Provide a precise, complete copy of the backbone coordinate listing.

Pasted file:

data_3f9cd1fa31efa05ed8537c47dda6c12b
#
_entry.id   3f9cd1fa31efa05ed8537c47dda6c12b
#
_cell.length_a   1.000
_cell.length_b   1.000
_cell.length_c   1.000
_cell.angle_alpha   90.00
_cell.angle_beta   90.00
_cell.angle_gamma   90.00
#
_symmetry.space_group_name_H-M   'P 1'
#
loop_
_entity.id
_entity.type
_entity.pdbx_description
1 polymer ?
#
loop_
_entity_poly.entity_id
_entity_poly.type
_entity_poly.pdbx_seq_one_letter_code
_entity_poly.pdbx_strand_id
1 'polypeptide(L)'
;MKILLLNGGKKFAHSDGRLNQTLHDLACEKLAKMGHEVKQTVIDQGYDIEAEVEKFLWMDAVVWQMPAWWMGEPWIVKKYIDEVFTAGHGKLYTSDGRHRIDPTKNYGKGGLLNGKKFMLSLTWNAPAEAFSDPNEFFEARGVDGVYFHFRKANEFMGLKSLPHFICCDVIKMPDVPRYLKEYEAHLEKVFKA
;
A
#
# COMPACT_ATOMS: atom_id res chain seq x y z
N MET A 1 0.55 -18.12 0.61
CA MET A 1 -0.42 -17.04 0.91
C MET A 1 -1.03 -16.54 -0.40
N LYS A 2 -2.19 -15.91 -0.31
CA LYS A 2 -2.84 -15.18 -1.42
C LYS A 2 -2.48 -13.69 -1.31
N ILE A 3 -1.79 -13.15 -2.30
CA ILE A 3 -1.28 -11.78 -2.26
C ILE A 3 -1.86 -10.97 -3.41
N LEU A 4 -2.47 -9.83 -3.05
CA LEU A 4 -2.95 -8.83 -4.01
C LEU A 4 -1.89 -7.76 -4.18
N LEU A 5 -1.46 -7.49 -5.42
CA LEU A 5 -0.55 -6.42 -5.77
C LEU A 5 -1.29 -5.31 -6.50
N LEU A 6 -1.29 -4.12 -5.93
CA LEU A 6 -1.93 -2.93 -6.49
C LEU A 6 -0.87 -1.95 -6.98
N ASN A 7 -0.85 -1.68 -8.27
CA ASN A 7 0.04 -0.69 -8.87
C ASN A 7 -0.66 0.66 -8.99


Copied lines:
data_3f9cd1fa31efa05ed8537c47dda6c12b
#
_entry.id   3f9cd1fa31efa05ed8537c47dda6c12b
#
_cell.length_a   1.000
_cell.length_b   1.000
_cell.length_c   1.000
_cell.angle_alpha   90.00
_cell.angle_beta   90.00
_cell.angle_gamma   90.00
#
_symmetry.space_group_name_H-M   'P 1'
#
loop_
_entity.id
_entity.type
_entity.pdbx_description
1 polymer ?
#
loop_
_entity_poly.entity_id
_entity_poly.type
_entity_poly.pdbx_seq_one_letter_code
_entity_poly.pdbx_strand_id
1 'polypeptide(L)'
;MKILLLNGGKKFAHSDGRLNQTLHDLACEKLAKMGHEVKQTVIDQGYDIEAEVEKFLWMDAVVWQMPAWWMGEPWIVKKYIDEVFTAGHGKLYTSDGRHRIDPTKNYGKGGLLNGKKFMLSLTWNAPAEAFSDPNEFFEARGVDGVYFHFRKANEFMGLKSLPHFICCDVIKMPDVPRYLKEYEAHLEKVFKA
;
A
#
# COMPACT_ATOMS: atom_id res chain seq x y z
N MET A 1 0.55 -18.12 0.61
CA MET A 1 -0.42 -17.04 0.91
C MET A 1 -1.03 -16.54 -0.40
N LYS A 2 -2.19 -15.91 -0.31
CA LYS A 2 -2.84 -15.18 -1.42
C LYS A 2 -2.48 -13.69 -1.31
N ILE A 3 -1.79 -13.15 -2.30
CA ILE A 3 -1.28 -11.78 -2.26
C ILE A 3 -1.86 -10.97 -3.41
N LEU A 4 -2.47 -9.83 -3.05
CA LEU A 4 -2.95 -8.83 -4.01
C LEU A 4 -1.89 -7.76 -4.18
N LEU A 5 -1.46 -7.49 -5.42
CA LEU A 5 -0.55 -6.42 -5.77
C LEU A 5 -1.29 -5.31 -6.50
N LEU A 6 -1.29 -4.12 -5.93
CA LEU A 6 -1.93 -2.93 -6.49
C LEU A 6 -0.87 -1.95 -6.98
N ASN A 7 -0.85 -1.68 -8.27
CA ASN A 7 0.04 -0.69 -8.87
C ASN A 7 -0.66 0.66 -8.99